This will also allow you to see where shade will fall and where rain pools. That way you can use the plants accordingly in low-light areas and areas of more or less natural saturation. This makes choosing plants that are well adapted to your yard’s conditions and zoning. Here, ground coverings, such as Pachysandra, are used quite often especially since we have very angular yards sometimes with steep inclines.

Pachysandra ground covering

Secrets To Landscape Success: Part 3

The View. Something that is often easily overlooked in the design process.


Try sitting and looking out onto your landscape from every room in your home. Take note of what you see and then imagine what you WANT to see. Make sure to have plan views that show the inside looking out at different places in your home and different angles. You want your landscape to be just as pleasing from inside your home as it is from the outside of your home. You want the view to be spectacular.


This will help in creating a complete landscape plan. You may think something looks good on the outside but discover it blocks a little more light from the inside or detracts from the view.  This way you visualize all aspects of each part of the landscape plan before you’ve even started.

inside1 inside2

Secrets To Landscape Success: Part 2

Place Your Home In The Plans:


Your home is the largest focal point and thus must be included in your landscape planning. Your home and garden should work together in terms of style, scale, colors and materials. You can use trees to frame a house, but do not conceal it or overwhelm it. This will detract from the overall flow of your garden and diminish your curb appeal. You should use shrubs and flowers to create a welcoming approach to the entrance of your home. Create foundation plantings that are more than just a line of shrubs around the house — try varying levels of plants, deep borders and curves. Use seasonal colorful plants to add vibrant splashes of color to your garden landscape.


Outdoor Living Area

Day Two in a new twenty part series about how to successfully landscape your garden. For information about landscape planning you can email us at: Roanoke Landscapes


Secrets To Landscape Success: Part 1

Landscape Planning:

Bell IMG_5247

You start by planning and establishing the focal points. These can include trees, big shrubs and tall ornamental grasses, as well as structures such as a gazebo, archway, pond, trellis or statue. You place these first and the rest of your landscaping can be filled in around these large focal pieces. You must map out the focal points and large objects to make sure you have flow and harmony with your landscaping space using the elements of design. The elements of design will be highlighted throughout this series.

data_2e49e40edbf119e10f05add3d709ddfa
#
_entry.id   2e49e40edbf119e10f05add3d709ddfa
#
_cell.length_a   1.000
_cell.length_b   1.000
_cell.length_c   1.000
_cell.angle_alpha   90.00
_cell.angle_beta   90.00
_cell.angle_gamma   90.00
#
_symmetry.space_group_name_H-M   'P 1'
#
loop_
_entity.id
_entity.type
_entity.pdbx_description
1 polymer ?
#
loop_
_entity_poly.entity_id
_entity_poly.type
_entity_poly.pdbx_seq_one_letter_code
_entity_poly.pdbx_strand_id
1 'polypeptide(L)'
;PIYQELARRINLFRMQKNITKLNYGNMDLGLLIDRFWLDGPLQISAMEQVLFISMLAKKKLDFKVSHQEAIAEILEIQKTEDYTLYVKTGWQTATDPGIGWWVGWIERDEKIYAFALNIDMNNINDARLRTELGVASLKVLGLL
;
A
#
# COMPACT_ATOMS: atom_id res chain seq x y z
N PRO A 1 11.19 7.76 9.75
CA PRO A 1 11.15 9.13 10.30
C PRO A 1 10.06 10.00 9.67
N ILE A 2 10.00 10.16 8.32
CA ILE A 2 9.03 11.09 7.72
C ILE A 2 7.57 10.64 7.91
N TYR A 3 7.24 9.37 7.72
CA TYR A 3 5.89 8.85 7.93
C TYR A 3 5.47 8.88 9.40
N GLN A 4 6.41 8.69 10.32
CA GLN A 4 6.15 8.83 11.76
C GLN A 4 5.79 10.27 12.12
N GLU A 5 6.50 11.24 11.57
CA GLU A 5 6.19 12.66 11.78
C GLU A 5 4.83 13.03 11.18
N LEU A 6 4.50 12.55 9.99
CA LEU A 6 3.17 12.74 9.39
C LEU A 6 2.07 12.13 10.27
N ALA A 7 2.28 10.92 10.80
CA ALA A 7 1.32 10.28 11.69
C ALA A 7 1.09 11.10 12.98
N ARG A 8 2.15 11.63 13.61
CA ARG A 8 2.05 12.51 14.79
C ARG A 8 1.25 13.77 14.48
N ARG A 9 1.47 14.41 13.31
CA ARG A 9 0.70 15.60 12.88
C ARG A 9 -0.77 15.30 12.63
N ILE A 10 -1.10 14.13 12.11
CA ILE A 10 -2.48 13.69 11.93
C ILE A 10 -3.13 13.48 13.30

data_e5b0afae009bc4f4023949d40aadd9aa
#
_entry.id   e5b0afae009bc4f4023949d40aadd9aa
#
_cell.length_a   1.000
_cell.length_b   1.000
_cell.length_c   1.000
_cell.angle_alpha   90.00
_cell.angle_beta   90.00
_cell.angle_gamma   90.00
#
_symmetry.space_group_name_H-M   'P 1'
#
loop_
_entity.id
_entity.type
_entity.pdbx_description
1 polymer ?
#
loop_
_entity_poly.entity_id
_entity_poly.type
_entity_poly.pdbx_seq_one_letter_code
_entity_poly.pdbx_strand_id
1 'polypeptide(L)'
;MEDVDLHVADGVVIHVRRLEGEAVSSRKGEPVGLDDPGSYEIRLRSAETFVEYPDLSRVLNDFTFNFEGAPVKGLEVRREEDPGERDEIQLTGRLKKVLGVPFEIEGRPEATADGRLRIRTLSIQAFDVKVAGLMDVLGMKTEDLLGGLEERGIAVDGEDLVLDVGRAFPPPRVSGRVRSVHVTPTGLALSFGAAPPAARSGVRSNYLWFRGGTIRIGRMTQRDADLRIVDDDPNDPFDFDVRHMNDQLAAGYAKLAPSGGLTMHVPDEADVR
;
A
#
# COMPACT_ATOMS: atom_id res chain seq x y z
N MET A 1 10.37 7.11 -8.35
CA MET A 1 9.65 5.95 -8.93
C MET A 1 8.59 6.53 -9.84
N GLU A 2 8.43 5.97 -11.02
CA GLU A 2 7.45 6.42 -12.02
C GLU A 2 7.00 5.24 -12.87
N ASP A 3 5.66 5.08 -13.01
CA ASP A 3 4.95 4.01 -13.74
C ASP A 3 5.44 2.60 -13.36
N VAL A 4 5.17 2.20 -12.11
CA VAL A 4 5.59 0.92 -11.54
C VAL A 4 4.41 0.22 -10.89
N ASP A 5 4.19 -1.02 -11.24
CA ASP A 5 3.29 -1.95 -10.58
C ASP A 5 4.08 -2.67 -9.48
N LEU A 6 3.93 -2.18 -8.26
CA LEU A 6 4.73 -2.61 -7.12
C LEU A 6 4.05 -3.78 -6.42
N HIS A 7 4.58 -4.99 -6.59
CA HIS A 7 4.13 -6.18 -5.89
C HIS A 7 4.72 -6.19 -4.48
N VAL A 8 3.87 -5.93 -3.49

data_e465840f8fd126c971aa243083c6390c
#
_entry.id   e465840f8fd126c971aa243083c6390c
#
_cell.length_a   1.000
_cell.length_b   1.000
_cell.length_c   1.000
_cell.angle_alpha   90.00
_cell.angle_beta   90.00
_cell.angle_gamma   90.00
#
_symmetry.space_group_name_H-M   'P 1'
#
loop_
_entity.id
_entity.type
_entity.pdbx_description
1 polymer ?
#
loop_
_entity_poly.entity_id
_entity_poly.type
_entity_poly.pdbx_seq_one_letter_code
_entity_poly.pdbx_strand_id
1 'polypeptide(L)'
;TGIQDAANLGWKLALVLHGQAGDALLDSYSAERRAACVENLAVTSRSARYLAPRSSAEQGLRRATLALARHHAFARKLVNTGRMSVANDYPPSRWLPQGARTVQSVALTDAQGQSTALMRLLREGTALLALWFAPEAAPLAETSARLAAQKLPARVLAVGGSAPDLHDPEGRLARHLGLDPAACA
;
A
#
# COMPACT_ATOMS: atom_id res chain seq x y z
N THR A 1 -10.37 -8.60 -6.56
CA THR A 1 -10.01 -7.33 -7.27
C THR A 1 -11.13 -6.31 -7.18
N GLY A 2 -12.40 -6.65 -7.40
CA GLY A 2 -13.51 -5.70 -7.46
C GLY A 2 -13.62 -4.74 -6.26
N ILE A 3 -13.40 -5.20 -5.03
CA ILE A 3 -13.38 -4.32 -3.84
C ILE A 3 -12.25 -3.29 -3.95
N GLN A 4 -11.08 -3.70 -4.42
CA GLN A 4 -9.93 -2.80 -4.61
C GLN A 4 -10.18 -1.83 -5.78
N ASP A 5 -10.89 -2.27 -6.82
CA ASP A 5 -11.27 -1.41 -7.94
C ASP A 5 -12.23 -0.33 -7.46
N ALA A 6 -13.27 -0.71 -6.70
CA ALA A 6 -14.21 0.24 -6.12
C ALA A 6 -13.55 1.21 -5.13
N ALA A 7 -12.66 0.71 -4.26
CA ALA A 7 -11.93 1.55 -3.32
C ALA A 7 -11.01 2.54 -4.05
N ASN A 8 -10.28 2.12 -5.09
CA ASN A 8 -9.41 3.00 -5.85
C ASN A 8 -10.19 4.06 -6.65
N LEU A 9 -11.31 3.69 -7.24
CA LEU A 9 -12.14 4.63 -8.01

Day One in a new twenty part series about how to successfully landscape your garden. For information about landscape planning you can email us at: Roanoke Landcapes


Spring Turn-Ons: What you should know!

It is Time for Spring Turn-Ons!

It is that time of year where you begin to have your irrigations systems turned-on and checked for leaks and the back flow tests done!  It is important to have these done by professionals to ensure that your system is working properly and to fix any leaks that may have happened over the winter.

Make sure you know if your city requires a back flow test or not.  There are permits for these. Your irrigations specialists have the proper working knowledge of all regulations and will check for any leaks or broken heads. At this time they can repair or do any adjustments to any of the zones or heads.

Doing this spring cleaning for your irrigation system will prolong the life of the system, the watering efficiency which saves you time, water, and therefore, money. It is always recommended to hire a professional however, here are some helpful hints for all you DIY gurus which are in areas that a back flow test and permit are not required.

Hunter Industries Spring Start-Up Checklist:

Step 1

Open the system main water valve slowly to allow pipes to fill with water gradually. If these valves are opened too quickly, sprinkler main lines are subjected to high surge pressures, uncontrolled flow and water hammer, which may cause them to crack or burst.

Step 2

Verify the proper operation of each station valve by manually activating all zones from the controller.

Step 3

Walk through each station on the controller, checking for proper operation of the zone. Check for proper operating pressure (low pressure indicates a line break or missing sprinkler), proper rotation and adjustment of sprinkler heads, and adequate coverage. Check and clean filters on poorly performing sprinklers. Adjust heads to grade as necessary.

Step 4

Reprogram the controller for automatic watering. Replace the controller back-up battery if necessary.

Step 5

Uncover and clean the system weather sensor, if applicable.

Again, we highly recommend calling a professional, especially if you are unsure of the how-to or ins and outs of any system.  The professionals are experts in proper sprinkler system installation and layout, maintenance, and repair.  They are also very knowledgeable about the hydraulics, plant watering requirements, and the different types of soil.  The professionals skills will ensure a water-efficient and trouble-free system for many years.

If you are in the Virginia area you can call or email Roanoke Landscapes for your landscaping and irrigation needs.

Roanoke Landscapes
Professionalism. Integrity. Uncompromised Detail.